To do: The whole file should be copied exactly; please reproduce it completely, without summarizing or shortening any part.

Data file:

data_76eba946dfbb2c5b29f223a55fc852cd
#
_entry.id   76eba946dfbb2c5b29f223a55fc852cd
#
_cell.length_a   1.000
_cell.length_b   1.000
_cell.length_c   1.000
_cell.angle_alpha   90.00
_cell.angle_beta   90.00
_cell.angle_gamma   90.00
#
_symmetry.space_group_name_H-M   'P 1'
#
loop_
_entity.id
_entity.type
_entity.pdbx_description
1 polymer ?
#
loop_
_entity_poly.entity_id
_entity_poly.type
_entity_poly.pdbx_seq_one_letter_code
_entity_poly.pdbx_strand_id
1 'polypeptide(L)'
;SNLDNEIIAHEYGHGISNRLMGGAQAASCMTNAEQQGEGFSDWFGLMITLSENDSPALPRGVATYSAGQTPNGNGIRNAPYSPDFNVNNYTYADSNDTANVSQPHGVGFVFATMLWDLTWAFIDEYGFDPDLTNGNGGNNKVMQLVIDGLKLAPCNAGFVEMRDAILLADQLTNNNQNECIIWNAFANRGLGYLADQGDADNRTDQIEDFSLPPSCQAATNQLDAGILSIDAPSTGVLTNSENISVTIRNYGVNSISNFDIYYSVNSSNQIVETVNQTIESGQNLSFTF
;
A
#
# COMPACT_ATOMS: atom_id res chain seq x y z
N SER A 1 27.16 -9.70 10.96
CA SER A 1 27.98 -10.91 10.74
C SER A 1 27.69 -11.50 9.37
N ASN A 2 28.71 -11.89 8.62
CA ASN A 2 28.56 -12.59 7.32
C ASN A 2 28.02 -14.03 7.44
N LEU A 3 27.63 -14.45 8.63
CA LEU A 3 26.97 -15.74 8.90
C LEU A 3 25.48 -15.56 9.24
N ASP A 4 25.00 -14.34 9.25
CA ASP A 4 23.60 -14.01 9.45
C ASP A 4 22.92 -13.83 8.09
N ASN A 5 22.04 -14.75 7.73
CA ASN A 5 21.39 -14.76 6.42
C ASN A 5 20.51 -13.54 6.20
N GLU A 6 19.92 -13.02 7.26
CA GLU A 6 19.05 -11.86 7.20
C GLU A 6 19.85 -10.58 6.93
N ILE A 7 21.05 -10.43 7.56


data_76eba946dfbb2c5b29f223a55fc852cd
#
_entry.id   76eba946dfbb2c5b29f223a55fc852cd
#
_cell.length_a   1.000
_cell.length_b   1.000
_cell.length_c   1.000
_cell.angle_alpha   90.00
_cell.angle_beta   90.00
_cell.angle_gamma   90.00
#
_symmetry.space_group_name_H-M   'P 1'
#
loop_
_entity.id
_entity.type
_entity.pdbx_description
1 polymer ?
#
loop_
_entity_poly.entity_id
_entity_poly.type
_entity_poly.pdbx_seq_one_letter_code
_entity_poly.pdbx_strand_id
1 'polypeptide(L)'
;SNLDNEIIAHEYGHGISNRLMGGAQAASCMTNAEQQGEGFSDWFGLMITLSENDSPALPRGVATYSAGQTPNGNGIRNAPYSPDFNVNNYTYADSNDTANVSQPHGVGFVFATMLWDLTWAFIDEYGFDPDLTNGNGGNNKVMQLVIDGLKLAPCNAGFVEMRDAILLADQLTNNNQNECIIWNAFANRGLGYLADQGDADNRTDQIEDFSLPPSCQAATNQLDAGILSIDAPSTGVLTNSENISVTIRNYGVNSISNFDIYYSVNSSNQIVETVNQTIESGQNLSFTF
;
A
#
# COMPACT_ATOMS: atom_id res chain seq x y z
N SER A 1 27.16 -9.70 10.96
CA SER A 1 27.98 -10.91 10.74
C SER A 1 27.69 -11.50 9.37
N ASN A 2 28.71 -11.89 8.62
CA ASN A 2 28.56 -12.59 7.32
C ASN A 2 28.02 -14.03 7.44
N LEU A 3 27.63 -14.45 8.63
CA LEU A 3 26.97 -15.74 8.90
C LEU A 3 25.48 -15.56 9.24
N ASP A 4 25.00 -14.34 9.25
CA ASP A 4 23.60 -14.01 9.45
C ASP A 4 22.92 -13.83 8.09
N ASN A 5 22.04 -14.75 7.73
CA ASN A 5 21.39 -14.76 6.42
C ASN A 5 20.51 -13.54 6.20
N GLU A 6 19.92 -13.02 7.26
CA GLU A 6 19.05 -11.86 7.20
C GLU A 6 19.85 -10.58 6.93
N ILE A 7 21.05 -10.43 7.56